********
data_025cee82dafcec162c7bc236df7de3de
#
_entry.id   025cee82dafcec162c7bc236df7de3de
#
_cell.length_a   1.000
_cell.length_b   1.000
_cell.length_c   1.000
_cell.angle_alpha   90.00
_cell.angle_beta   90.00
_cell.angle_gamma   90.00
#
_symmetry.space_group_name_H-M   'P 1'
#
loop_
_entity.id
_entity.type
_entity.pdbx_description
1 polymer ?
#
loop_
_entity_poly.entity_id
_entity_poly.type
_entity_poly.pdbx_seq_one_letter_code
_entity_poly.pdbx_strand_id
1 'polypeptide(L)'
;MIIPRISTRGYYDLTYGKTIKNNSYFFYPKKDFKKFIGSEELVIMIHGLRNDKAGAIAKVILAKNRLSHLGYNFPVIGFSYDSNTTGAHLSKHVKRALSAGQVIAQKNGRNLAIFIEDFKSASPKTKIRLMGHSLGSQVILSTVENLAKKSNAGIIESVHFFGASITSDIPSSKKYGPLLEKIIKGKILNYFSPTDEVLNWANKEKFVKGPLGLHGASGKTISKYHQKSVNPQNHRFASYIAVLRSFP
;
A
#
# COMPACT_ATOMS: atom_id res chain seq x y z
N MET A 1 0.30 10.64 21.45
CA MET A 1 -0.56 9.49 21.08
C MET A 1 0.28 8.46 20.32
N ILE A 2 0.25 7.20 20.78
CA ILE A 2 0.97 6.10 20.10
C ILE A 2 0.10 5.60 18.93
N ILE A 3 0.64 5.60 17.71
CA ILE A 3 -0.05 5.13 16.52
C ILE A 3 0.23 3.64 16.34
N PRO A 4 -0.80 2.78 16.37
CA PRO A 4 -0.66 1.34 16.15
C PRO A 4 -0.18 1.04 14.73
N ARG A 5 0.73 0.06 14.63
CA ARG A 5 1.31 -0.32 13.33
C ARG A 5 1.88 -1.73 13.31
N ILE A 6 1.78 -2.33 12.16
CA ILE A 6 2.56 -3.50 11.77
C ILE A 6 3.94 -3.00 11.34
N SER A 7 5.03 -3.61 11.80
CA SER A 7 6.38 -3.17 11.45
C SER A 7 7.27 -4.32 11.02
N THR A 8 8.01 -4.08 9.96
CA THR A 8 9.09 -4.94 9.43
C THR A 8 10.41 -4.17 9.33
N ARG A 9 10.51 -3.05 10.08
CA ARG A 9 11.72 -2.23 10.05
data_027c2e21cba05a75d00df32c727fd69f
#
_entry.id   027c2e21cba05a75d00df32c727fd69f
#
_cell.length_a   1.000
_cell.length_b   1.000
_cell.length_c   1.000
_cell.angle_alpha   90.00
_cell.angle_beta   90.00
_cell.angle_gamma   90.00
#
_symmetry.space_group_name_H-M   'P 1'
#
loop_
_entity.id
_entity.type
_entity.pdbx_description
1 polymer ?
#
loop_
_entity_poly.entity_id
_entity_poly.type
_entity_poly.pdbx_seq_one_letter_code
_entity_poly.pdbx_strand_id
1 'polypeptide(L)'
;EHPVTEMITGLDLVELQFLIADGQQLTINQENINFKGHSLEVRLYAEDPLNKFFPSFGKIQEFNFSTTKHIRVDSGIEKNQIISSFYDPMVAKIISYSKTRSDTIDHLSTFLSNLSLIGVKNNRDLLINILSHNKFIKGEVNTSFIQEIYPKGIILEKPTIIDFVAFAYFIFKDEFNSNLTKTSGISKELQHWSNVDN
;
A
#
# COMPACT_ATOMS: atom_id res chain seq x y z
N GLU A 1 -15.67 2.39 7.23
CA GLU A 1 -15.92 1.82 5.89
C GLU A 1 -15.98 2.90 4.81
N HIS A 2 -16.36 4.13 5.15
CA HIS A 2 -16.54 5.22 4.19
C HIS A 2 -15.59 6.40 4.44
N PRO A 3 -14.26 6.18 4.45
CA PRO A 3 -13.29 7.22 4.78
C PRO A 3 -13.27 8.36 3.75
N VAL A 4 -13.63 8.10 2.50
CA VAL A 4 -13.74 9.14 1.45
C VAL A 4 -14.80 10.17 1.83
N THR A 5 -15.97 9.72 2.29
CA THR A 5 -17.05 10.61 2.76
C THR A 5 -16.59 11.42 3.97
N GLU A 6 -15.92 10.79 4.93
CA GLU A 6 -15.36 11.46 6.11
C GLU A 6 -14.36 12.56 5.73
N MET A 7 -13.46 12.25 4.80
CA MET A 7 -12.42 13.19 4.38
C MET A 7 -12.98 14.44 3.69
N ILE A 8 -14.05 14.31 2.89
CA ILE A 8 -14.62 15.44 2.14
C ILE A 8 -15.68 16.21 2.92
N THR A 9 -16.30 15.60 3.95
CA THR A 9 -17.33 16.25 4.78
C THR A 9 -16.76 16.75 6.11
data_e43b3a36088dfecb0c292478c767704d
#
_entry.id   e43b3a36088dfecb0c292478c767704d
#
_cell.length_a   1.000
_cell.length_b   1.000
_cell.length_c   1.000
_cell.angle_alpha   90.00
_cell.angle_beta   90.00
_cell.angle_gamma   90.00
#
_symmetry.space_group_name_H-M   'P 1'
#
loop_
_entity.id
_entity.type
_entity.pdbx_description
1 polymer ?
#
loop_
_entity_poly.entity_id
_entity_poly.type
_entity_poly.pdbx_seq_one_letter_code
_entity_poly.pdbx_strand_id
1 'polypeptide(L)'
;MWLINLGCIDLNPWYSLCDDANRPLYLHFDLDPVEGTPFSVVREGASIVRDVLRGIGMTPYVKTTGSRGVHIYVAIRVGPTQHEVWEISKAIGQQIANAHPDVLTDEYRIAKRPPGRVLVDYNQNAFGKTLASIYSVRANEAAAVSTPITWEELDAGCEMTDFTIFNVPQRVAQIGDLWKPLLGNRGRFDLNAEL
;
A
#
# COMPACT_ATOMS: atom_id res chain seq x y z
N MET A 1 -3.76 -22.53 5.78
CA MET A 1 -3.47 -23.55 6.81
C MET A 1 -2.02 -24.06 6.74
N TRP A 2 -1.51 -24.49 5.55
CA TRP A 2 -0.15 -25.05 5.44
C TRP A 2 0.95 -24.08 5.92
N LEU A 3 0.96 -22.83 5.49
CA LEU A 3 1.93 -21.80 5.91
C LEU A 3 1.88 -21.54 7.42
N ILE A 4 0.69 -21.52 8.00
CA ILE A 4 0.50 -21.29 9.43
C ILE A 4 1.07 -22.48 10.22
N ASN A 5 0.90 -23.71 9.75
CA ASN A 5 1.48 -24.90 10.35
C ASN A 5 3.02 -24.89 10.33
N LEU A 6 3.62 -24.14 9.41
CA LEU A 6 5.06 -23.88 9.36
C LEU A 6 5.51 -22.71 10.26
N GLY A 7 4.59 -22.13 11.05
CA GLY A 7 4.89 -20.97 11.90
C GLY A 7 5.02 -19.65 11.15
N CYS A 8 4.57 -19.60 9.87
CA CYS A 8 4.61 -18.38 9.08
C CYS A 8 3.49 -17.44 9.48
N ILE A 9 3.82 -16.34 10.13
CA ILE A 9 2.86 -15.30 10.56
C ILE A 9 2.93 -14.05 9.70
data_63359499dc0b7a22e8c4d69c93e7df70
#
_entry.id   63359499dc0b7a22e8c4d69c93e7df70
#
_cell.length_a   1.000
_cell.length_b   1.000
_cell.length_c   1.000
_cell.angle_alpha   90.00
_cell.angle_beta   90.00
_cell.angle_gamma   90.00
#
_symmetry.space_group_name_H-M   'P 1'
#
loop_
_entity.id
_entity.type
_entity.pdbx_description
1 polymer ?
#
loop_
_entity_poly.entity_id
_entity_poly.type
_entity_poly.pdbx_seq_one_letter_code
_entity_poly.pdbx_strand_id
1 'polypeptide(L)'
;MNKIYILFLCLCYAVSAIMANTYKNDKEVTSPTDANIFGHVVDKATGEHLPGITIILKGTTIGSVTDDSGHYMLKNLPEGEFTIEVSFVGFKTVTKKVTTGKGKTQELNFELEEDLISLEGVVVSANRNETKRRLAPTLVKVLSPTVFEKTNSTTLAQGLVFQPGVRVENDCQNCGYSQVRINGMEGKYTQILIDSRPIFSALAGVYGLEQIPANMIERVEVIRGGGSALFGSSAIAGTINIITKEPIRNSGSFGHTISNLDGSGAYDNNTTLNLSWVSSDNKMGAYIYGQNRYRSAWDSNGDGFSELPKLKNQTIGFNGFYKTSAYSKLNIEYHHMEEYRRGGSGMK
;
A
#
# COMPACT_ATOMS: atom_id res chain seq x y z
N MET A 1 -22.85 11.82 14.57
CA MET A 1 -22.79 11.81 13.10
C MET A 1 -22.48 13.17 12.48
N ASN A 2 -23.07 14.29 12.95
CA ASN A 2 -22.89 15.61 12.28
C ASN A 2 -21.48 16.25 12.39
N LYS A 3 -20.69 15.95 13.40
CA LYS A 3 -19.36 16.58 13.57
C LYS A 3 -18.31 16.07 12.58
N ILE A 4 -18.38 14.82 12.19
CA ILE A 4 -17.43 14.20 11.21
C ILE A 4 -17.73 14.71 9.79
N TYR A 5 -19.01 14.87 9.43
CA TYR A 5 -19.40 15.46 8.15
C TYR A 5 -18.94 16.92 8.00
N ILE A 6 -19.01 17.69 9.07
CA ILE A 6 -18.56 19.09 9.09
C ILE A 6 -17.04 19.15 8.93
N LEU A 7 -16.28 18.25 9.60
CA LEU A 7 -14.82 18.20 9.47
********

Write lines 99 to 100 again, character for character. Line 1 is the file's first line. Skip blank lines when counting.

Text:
N THR A 5 -15.97 9.72 2.29
CA THR A 5 -17.05 10.61 2.76